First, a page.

Editor's note: Amy Gahran writes about mobile tech for CNN.com. She is a San Francisco Bay Area writer and media consultant whose blog, Contentious.com, explores how people communicate in the online age.
(CNN) -- Lately, Verizon and AT&T have been sending confusing signals to current and would-be iPhone users about how much data service for this trendy device will cost.
Earlier this week, CNN Money reported that in one day, Verizon both announced that it would offer a $30 unlimited data plan for the iPhone, and then backpedaled by saying that offer would be available only for an unspecified "limited time."
And Thursday, The Associated Press reported that, through an unadvertised loophole, AT&T iPhone customers who once had unlimited data plans may be able to switch back. This includes customers who owned an AT&T iPhone before June 2010 (when AT&T introduced its tiered iPhone data plans).
I understand why consumers would want unlimited data plans for the iPhone, or any smartphone. Access to a torrent of fast data on the go is what makes these devices so useful and cool. It's what makes most smartphone users willing to pay $100 or more per month -- to keep that data flowing at will.
Also, I understand that in a more competitive iPhone market, the carriers would be tempted to give consumers the pricing they want in order to lock more customers into new two-year contracts.
But the catch is that there are limits to how well wireless networks can deliver data to the growing profusion of smartphones and tablets. Carriers and consumers need to find ways to work within those limits, or else all those fancy, pricey new smartphones will quickly turn sluggish as network traffic jams mount.
As I wrote last June, the more I learn about mobile network technology, the more I'm amazed that mobile broadband works at all. In the current wireless technological environment, it makes sense for carriers to try to control demand (or help fund network expansion) via tiered data pricing plans.
This might not be so unpleasant for consumers if it were easy for smartphone users to monitor and control their mobile data use. But often, that's not that simple.
Smartphone users can log into their account on their carrier's website or via an app to check their data usage so far. But typically, you can see only the total amount of data you've used so far -- nothing about how fast you're consuming data, or which apps or functions are using the most data.
AT&T and Verizon (at least Verizon LTE) will send customers on tiered plans a text message when they're nearing a data limit. However, most consumers probably don't know the most effective ways to curb mobile data use in response to this alert.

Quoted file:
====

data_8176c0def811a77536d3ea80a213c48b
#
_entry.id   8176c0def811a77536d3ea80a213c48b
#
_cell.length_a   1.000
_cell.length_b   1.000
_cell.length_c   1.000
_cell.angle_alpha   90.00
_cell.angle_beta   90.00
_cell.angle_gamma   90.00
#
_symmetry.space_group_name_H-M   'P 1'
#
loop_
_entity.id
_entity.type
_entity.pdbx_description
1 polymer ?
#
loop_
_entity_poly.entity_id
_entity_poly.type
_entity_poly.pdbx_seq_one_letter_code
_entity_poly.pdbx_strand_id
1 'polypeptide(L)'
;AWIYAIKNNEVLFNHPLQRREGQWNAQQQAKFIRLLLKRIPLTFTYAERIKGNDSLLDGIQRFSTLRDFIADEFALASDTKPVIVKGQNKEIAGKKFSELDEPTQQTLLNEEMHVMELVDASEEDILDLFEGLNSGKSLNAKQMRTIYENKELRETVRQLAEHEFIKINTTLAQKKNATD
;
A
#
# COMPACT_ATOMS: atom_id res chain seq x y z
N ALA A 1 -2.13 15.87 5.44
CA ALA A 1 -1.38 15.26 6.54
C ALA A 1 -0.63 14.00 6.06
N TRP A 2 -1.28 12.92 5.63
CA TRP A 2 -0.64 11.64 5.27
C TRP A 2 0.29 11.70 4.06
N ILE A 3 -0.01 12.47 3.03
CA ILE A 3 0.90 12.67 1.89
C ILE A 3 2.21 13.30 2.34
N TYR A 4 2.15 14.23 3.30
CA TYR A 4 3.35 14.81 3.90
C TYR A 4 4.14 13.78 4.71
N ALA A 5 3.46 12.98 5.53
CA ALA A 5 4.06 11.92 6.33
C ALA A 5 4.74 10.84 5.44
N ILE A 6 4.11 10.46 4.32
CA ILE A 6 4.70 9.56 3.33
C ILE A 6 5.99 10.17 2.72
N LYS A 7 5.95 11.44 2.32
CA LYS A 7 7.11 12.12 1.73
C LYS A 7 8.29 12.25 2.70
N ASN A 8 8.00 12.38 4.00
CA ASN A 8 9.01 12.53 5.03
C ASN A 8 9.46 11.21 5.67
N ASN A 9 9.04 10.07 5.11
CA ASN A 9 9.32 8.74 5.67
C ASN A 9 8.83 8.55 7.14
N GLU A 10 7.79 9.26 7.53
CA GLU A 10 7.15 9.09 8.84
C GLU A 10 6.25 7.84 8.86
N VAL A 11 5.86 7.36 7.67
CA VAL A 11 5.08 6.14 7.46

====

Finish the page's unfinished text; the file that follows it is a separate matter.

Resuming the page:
Depending on what's on your phone, where you are (local network conditions) and how you use your phone, simply not streaming video until your next billing cycle may not be enough to avoid extra fees.
A bigger problem is that users have no control at all over one of the fastest-growing parts of their phones' data diet: signaling traffic. This is the constant communication between your network and your mobile device -- not just to determine your location, but to keep your apps updated and to help the carrier manage network traffic.
Smartphone users get charged for signaling traffic to and from their phones. However, for the most part, they cannot control this part of their mobile data use.
For instance, when cell signal strength is weaker, your phone has to work harder to stay in touch with the network (which is why a weak signal drains battery life). And as more data-intensive mobile devices are added to the network, each device may require more signaling traffic to function.
Some handset manufacturers, including Apple and Nokia, have recently adopted a mobile technology called network controlled fast dormancy (NCFD), which reduces signaling traffic. This gets added to existing handsets through software updates, so it could help control consumer data usage and improve how the overall wireless network functions. (As far as I can tell, it does not seem that NCFD support is available for Android or BlackBerry devices yet.)
The Federal Communications Commission is working on freeing up additional frequencies for wireless networks to use, in an attempt to relieve mobile network congestion in the long term. However, carriers and phone manufacturers would have to adapt their equipment to operate on those frequencies. That would take time.
In the meantime, technologies like NCFD can help smartphone users curb their data hog behavior (and stay within their plan limits) to some extent. However, as more people keep using more smartphones more of the time, network management will remain a significant and costly issue for both carriers and consumers.
So despite current mixed signals from the major carriers, I wouldn't be surprised if all-you-can-eat smartphone data plans were to vanish altogether in the next year or two. If you have one now, you might want to hold on to it -- and hope you get to keep it if you re-up.
The opinions expressed in this post are solely those of Amy Gahran.